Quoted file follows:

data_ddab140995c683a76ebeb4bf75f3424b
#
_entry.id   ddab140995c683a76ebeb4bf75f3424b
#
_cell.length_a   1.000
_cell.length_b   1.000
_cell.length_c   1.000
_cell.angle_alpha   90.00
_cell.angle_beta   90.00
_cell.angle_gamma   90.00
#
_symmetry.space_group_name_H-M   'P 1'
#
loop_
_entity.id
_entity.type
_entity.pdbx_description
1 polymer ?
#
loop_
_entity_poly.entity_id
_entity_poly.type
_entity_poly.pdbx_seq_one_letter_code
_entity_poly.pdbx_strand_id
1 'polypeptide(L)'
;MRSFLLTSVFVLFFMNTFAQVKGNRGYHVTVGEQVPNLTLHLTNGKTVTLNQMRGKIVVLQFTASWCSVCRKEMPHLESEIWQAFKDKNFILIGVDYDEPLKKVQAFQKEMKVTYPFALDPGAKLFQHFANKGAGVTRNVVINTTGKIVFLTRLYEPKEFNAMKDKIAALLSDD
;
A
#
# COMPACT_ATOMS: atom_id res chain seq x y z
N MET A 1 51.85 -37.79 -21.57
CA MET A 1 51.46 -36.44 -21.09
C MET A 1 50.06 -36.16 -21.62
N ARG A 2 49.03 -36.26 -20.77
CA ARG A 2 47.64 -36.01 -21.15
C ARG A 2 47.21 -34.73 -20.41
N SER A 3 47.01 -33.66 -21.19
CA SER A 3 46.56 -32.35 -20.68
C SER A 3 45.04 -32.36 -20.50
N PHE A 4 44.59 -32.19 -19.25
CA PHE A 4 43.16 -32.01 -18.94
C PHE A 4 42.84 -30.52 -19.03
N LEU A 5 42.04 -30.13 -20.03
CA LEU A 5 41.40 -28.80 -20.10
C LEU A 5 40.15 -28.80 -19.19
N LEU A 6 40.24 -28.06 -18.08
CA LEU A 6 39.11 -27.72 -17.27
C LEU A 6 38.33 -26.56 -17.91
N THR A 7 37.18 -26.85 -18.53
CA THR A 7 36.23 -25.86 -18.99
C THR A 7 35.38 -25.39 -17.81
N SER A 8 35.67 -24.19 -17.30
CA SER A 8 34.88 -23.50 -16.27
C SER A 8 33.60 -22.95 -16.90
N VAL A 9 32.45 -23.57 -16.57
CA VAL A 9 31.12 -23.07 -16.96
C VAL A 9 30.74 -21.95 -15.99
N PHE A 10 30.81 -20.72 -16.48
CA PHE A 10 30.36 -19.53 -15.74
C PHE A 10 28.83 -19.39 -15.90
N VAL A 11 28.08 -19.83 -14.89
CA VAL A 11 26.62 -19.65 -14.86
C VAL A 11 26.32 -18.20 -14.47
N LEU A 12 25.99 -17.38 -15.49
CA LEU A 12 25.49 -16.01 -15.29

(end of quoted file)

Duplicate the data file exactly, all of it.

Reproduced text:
data_ddab140995c683a76ebeb4bf75f3424b
#
_entry.id   ddab140995c683a76ebeb4bf75f3424b
#
_cell.length_a   1.000
_cell.length_b   1.000
_cell.length_c   1.000
_cell.angle_alpha   90.00
_cell.angle_beta   90.00
_cell.angle_gamma   90.00
#
_symmetry.space_group_name_H-M   'P 1'
#
loop_
_entity.id
_entity.type
_entity.pdbx_description
1 polymer ?
#
loop_
_entity_poly.entity_id
_entity_poly.type
_entity_poly.pdbx_seq_one_letter_code
_entity_poly.pdbx_strand_id
1 'polypeptide(L)'
;MRSFLLTSVFVLFFMNTFAQVKGNRGYHVTVGEQVPNLTLHLTNGKTVTLNQMRGKIVVLQFTASWCSVCRKEMPHLESEIWQAFKDKNFILIGVDYDEPLKKVQAFQKEMKVTYPFALDPGAKLFQHFANKGAGVTRNVVINTTGKIVFLTRLYEPKEFNAMKDKIAALLSDD
;
A
#
# COMPACT_ATOMS: atom_id res chain seq x y z
N MET A 1 51.85 -37.79 -21.57
CA MET A 1 51.46 -36.44 -21.09
C MET A 1 50.06 -36.16 -21.62
N ARG A 2 49.03 -36.26 -20.77
CA ARG A 2 47.64 -36.01 -21.15
C ARG A 2 47.21 -34.73 -20.41
N SER A 3 47.01 -33.66 -21.19
CA SER A 3 46.56 -32.35 -20.68
C SER A 3 45.04 -32.36 -20.50
N PHE A 4 44.59 -32.19 -19.25
CA PHE A 4 43.16 -32.01 -18.94
C PHE A 4 42.84 -30.52 -19.03
N LEU A 5 42.04 -30.13 -20.03
CA LEU A 5 41.40 -28.80 -20.10
C LEU A 5 40.15 -28.80 -19.19
N LEU A 6 40.24 -28.06 -18.08
CA LEU A 6 39.11 -27.72 -17.27
C LEU A 6 38.33 -26.56 -17.91
N THR A 7 37.18 -26.85 -18.53
CA THR A 7 36.23 -25.86 -18.99
C THR A 7 35.38 -25.39 -17.81
N SER A 8 35.67 -24.19 -17.30
CA SER A 8 34.88 -23.50 -16.27
C SER A 8 33.60 -22.95 -16.90
N VAL A 9 32.45 -23.57 -16.57
CA VAL A 9 31.12 -23.07 -16.96
C VAL A 9 30.74 -21.95 -15.99
N PHE A 10 30.81 -20.72 -16.48
CA PHE A 10 30.36 -19.53 -15.74
C PHE A 10 28.83 -19.39 -15.90
N VAL A 11 28.08 -19.83 -14.89
CA VAL A 11 26.62 -19.65 -14.86
C VAL A 11 26.32 -18.20 -14.47
N LEU A 12 25.99 -17.38 -15.49
CA LEU A 12 25.49 -16.01 -15.29